An off-cycle payroll applies when processing one-time bonuses such as referral and holiday bonuses, performance-based incentives, and rewards resulting from specific company milestones.

Retroactive Payroll

Businesses use a retroactive pay period to amend specific components of an employee’s compensation in a specific pay period, which does not reflect in their paychecks. For instance, their overtime hours were not included in their latest salary.

Final Payroll

The final payroll is reserved to prepare the severance pay or last compensation for an employee leaving the company. Severance pay usually includes the employee’s unpaid wages, commissions or incentives, and unused time off.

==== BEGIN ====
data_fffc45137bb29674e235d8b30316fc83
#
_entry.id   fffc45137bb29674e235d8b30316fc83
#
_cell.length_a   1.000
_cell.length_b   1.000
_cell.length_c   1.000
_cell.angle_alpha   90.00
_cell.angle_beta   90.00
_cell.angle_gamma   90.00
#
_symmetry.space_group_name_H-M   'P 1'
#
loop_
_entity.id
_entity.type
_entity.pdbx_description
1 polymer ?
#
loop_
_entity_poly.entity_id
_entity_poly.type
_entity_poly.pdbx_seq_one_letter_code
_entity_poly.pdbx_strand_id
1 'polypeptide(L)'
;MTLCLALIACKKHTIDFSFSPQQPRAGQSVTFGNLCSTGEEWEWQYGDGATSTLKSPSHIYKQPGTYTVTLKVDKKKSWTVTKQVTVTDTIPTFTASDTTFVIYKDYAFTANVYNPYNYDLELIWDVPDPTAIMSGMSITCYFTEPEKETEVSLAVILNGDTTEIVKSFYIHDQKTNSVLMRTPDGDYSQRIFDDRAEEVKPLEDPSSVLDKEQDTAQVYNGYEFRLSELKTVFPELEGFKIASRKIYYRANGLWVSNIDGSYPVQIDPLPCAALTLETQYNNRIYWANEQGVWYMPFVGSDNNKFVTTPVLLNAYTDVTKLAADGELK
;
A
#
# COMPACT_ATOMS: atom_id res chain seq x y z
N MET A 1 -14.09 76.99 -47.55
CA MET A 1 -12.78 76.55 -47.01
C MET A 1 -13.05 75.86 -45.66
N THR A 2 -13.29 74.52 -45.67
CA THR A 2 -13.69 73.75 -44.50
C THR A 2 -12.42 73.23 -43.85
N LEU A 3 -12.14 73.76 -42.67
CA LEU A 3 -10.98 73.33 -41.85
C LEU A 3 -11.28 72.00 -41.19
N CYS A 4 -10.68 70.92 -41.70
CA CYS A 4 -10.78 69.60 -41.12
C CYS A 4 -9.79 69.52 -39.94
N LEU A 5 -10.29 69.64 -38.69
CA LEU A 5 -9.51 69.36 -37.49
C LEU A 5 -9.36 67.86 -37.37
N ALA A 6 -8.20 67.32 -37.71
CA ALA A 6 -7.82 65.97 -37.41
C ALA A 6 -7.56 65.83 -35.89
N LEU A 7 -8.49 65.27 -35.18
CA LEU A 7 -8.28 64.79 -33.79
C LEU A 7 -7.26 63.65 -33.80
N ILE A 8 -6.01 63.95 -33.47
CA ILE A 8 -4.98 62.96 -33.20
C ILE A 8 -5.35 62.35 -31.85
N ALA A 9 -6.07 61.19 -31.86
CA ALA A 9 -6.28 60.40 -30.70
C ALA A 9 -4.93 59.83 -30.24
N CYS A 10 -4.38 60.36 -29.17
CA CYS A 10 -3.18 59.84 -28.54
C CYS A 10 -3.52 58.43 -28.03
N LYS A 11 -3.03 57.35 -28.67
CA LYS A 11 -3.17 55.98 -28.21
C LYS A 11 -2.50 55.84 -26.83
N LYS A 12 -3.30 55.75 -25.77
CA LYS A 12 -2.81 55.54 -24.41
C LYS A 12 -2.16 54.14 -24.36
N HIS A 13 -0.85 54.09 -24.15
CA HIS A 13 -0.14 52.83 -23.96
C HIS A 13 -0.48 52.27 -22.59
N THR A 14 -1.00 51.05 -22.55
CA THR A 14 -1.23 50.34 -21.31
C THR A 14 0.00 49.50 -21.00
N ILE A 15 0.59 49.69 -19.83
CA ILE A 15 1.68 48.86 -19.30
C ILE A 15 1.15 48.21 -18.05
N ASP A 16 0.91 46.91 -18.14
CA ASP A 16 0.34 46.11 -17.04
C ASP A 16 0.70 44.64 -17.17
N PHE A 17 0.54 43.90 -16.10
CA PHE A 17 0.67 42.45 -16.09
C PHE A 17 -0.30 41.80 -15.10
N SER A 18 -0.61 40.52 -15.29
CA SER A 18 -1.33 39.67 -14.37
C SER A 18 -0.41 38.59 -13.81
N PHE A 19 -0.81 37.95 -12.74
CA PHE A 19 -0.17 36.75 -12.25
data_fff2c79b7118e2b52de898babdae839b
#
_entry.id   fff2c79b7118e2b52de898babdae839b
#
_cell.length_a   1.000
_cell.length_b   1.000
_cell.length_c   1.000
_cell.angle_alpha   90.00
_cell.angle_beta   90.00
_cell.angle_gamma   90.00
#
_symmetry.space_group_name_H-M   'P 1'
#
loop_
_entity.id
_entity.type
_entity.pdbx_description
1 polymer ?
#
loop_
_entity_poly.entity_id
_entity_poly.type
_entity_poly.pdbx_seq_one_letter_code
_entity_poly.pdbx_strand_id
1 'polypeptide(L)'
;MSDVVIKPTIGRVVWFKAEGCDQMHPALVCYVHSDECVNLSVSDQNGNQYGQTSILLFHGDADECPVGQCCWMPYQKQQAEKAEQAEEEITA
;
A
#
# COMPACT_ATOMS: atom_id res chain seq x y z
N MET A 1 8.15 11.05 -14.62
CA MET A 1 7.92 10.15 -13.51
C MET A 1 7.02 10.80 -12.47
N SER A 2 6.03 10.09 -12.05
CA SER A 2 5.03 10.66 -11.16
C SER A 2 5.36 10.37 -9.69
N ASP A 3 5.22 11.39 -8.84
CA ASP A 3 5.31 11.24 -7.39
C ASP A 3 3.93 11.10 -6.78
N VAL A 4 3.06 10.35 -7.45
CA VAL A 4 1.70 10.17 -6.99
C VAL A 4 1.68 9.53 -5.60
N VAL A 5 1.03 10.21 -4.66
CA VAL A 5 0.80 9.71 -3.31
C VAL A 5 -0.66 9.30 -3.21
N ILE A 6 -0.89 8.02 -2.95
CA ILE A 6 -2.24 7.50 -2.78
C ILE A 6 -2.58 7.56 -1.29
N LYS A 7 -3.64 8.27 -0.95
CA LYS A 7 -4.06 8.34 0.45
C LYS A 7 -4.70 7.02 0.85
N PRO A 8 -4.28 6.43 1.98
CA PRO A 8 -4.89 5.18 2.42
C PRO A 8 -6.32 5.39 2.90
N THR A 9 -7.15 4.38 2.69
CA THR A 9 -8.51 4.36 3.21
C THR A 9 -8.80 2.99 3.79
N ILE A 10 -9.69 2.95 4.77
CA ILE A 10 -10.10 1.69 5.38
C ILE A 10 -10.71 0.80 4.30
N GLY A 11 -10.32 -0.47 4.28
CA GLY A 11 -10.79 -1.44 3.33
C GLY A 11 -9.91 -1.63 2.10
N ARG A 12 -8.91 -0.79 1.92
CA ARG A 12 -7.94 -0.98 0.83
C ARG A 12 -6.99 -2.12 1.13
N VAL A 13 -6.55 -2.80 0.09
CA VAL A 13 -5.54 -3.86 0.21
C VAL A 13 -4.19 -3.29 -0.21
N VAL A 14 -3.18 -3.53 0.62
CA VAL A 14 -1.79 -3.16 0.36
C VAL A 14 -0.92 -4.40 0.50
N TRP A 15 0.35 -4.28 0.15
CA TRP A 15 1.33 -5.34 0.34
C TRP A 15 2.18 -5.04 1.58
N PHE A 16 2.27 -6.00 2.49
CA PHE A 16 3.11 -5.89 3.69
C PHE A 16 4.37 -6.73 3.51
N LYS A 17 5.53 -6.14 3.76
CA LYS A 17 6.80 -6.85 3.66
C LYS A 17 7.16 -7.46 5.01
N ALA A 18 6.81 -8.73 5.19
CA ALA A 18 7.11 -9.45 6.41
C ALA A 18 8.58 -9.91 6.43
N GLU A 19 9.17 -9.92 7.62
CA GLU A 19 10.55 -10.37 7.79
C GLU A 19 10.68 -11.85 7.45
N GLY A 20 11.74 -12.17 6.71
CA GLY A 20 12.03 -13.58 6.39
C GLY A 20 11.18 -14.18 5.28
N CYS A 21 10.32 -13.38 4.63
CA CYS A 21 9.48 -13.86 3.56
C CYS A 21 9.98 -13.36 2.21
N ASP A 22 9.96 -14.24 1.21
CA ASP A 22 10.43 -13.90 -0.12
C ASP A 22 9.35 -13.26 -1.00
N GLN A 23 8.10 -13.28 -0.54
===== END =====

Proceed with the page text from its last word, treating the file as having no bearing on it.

Which Companies Are Best Suitable for Monthly Payroll?

Monthly Payroll

Small companies hiring mostly salaried personnel will also find it better to compensate employees once a month. The workload that comes with this payroll frequency is simpler and easier to incorporate.

At the same time, a smaller workforce makes it easier for the payroll department to calculate all accumulated wages, commissions, and salary adjustments within a month.

In contrast, non-exempt or hourly wage earners typically have to be paid weekly, especially since they earn significantly less than salaried employees. As such, paying them once a month would be better for their budget, especially if they are only paid to fulfill short-term tasks.

Moreover, if a company hiring both salaried and hourly workers uses a monthly pay period to pay both types of employees, it will lead to a complicated payroll process. After all, hourly wage earners qualify for overtime pay, while salaried workers do not.